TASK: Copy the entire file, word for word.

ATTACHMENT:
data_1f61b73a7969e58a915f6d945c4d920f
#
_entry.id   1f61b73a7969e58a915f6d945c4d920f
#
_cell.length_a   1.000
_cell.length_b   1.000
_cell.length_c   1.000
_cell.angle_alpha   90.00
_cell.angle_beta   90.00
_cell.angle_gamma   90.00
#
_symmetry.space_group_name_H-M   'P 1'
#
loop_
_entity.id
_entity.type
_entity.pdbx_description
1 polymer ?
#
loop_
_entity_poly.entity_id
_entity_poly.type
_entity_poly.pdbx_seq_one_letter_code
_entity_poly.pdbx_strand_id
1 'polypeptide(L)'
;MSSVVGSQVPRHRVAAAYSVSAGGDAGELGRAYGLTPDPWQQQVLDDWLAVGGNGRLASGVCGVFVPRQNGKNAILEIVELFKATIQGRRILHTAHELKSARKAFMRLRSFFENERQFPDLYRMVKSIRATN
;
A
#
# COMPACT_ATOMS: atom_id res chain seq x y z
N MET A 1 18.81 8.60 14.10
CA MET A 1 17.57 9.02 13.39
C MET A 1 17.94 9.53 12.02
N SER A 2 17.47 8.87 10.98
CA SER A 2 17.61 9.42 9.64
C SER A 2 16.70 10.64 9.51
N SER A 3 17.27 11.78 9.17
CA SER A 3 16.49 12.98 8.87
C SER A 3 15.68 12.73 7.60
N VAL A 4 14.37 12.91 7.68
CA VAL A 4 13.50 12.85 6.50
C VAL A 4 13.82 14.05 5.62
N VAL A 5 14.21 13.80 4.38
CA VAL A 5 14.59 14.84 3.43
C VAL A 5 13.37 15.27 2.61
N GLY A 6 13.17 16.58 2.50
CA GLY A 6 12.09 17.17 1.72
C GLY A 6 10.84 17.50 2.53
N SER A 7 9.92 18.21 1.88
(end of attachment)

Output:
data_1f61b73a7969e58a915f6d945c4d920f
#
_entry.id   1f61b73a7969e58a915f6d945c4d920f
#
_cell.length_a   1.000
_cell.length_b   1.000
_cell.length_c   1.000
_cell.angle_alpha   90.00
_cell.angle_beta   90.00
_cell.angle_gamma   90.00
#
_symmetry.space_group_name_H-M   'P 1'
#
loop_
_entity.id
_entity.type
_entity.pdbx_description
1 polymer ?
#
loop_
_entity_poly.entity_id
_entity_poly.type
_entity_poly.pdbx_seq_one_letter_code
_entity_poly.pdbx_strand_id
1 'polypeptide(L)'
;MSSVVGSQVPRHRVAAAYSVSAGGDAGELGRAYGLTPDPWQQQVLDDWLAVGGNGRLASGVCGVFVPRQNGKNAILEIVELFKATIQGRRILHTAHELKSARKAFMRLRSFFENERQFPDLYRMVKSIRATN
;
A
#
# COMPACT_ATOMS: atom_id res chain seq x y z
N MET A 1 18.81 8.60 14.10
CA MET A 1 17.57 9.02 13.39
C MET A 1 17.94 9.53 12.02
N SER A 2 17.47 8.87 10.98
CA SER A 2 17.61 9.42 9.64
C SER A 2 16.70 10.64 9.51
N SER A 3 17.27 11.78 9.17
CA SER A 3 16.49 12.98 8.87
C SER A 3 15.68 12.73 7.60
N VAL A 4 14.37 12.91 7.68
CA VAL A 4 13.50 12.85 6.50
C VAL A 4 13.82 14.05 5.62
N VAL A 5 14.21 13.80 4.38
CA VAL A 5 14.59 14.84 3.43
C VAL A 5 13.37 15.27 2.61
N GLY A 6 13.17 16.58 2.50
CA GLY A 6 12.09 17.17 1.72
C GLY A 6 10.84 17.50 2.53
N SER A 7 9.92 18.21 1.88